The sun shone brightly on Thursday• afternoon, tempered by a cold east wind. and the scene at the Grand Stand waseven more animated than is usual at theT.T. races. Almost all the seats were occupied,. and record crowds were reported rounct the four-mile circuit. In order to leave. Tongue, Manby-Cole grave and Feather
the full width of the’ road clear for passing cars, openings had been made at the beginning and end of the motor-cycle pits, and a concrete strip laid down between pits and stand, and here, in full view of the spectators, re-fuelling and pitwork was carried out.
Shortly before two o’clock the cars were wheeled out to the road, and drawn up in two-one-two formation according to the lap speeds recorded in practice, the first five being, therefore: Lord Howe, ” Bira,” Seaman, Dodson and Mavs. The high-pitched clamour from the exhaust pipes of the eighteen cars became unbearable as the starting flag was raised, and the boom of the traditional maroon was almost lost as they tore off down the course towards St. Ninian’s Corner. At this point Lord Howe had a slight lead from Seaman, then came ” Bira,” Mays and Dodson. A mile away on the far side of the circuit the cars could still be heard, and two minutes later they were round again with Lord Howe leading by a few lengths from Seaman. Paul had forced his way into third place, with ” Bira ” behind him, Dodson was fifth, and Mays sixth, Fairfield seventh and Lehoux eighth,
The fastest cars were passing the Stand at at least 120 m.p.h. and what-ever One might think of the course, the spectacle being staged on it was one of motorracing at its best. As early as this however there were two absentees from the Big Parade. Humber (Bugatti) had stopped at St. Ninian’s with a faulty hand-brake, and persistent flooding of the carburetters made it impossible to restart. The supercharger drive on Rayson’s Maserati snapped as he left the line, hard luck indeed, and he toured in to retire after a single lap, While one of the shock-absorbers on ‘Williams’ Magnette broke on the way to the start and he also had to give up after a few laps. Lord Howe was certainly setting a cracking pace, and second time round had gained perceptibly on Seaman. ” Bira ‘ was in hot pursuit of Paul, and Dodson on the amazing Austin seemed to have no difficulty in keeping up with the other four. Mays led the next group and Lehoux had succeeded in overtaking Fairfield, cornering at St. Ninian’s with an expression of fury and concentration which showed he meant business. On the third lap the order of the leading five was the same, with Lehoux now a length ahead of Mays, and another good dog-fight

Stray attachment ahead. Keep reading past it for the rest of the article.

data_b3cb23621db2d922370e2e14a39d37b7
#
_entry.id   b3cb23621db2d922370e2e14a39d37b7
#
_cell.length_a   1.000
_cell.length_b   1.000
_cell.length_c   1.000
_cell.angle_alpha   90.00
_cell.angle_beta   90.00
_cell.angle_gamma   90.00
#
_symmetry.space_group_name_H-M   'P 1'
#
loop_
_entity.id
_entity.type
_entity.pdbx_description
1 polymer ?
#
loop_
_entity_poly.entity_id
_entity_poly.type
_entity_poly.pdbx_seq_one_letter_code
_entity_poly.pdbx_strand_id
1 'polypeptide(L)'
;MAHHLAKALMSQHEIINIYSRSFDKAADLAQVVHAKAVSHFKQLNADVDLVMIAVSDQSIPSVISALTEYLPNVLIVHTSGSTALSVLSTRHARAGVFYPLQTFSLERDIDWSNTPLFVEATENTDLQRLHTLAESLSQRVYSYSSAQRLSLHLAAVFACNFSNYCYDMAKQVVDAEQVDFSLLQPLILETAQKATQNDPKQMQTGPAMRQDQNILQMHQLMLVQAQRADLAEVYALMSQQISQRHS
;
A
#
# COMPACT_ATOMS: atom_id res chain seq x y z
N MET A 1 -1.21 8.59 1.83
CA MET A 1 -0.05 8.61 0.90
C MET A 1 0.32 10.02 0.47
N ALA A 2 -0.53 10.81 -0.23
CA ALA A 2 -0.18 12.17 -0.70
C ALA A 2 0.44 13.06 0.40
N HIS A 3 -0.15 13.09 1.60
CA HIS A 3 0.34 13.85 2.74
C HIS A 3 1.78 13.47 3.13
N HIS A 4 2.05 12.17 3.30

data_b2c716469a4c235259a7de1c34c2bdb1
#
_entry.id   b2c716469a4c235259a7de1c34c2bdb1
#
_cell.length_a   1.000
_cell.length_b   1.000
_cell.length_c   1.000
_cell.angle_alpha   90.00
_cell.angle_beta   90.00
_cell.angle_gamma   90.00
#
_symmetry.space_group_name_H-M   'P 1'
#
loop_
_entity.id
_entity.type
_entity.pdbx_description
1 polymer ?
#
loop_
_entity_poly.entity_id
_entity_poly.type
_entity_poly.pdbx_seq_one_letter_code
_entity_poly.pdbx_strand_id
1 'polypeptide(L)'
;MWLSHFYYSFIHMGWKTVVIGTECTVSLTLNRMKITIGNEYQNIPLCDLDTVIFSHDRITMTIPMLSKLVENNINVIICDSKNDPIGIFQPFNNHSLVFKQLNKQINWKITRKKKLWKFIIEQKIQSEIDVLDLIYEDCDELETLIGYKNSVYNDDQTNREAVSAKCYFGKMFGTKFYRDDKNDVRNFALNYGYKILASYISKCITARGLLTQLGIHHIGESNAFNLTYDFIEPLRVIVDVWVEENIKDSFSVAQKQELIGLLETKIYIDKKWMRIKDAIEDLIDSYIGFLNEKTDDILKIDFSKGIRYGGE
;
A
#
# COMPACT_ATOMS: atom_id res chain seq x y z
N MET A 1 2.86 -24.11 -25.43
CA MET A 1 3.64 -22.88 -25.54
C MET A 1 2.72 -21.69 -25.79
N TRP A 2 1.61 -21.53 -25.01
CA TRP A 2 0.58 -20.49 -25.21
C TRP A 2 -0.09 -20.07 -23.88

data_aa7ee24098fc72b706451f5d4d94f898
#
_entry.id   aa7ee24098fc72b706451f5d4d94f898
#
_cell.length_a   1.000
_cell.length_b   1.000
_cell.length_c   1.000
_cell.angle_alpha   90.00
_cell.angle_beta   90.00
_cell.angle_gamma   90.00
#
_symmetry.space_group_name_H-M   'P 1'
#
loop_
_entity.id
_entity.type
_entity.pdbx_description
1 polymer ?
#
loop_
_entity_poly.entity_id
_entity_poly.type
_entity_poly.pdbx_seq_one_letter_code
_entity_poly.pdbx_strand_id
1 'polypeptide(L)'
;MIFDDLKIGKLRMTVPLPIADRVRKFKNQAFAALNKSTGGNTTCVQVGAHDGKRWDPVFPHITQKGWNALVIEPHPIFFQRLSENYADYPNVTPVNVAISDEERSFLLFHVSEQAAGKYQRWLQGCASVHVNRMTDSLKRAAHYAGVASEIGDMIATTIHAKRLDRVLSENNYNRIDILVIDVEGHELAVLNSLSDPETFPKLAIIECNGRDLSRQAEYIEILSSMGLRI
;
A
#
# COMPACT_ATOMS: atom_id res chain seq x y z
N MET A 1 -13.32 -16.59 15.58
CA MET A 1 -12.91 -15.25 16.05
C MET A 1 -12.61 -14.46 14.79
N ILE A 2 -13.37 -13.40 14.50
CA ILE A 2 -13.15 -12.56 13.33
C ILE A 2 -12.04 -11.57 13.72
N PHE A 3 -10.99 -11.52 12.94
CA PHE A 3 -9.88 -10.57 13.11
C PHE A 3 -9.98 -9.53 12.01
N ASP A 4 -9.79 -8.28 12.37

between Fairfield and Everitt. Apart from Seaman and Dodson, the first nonE.R.A. car was the Alta driven by J. P. Wakefield, who was making an excellent showing in his first big race. Once again glasses were focused far up the road for the first sight of the leaders, and this time there was another car almost abreast of Lord Howe’s E.R.A. Seaman was making a bid to obtain first place, and as the two cars shot past the stand, after completing their fourth lap, those present had the thrill of their lives as the black Delage slowly forged ahead and reached St. Ninian’s Corner plainly in the lead. What would Lord Howe do about this challenge was the question in everyone’s mind, but after another lap in which the E.R.A. had dropped thirty yards behind, the green car slowed and came into the pits, the exhaust note now irregular in contrast to its former healthy roar. The air pressure in the fuel feed system had suddenly risen to double its correct figure, making the carburetter flood, and by the time the necessary adjustment had been made, Howe had dropped from first place to last. At five laps the position of the leaders was as follows :—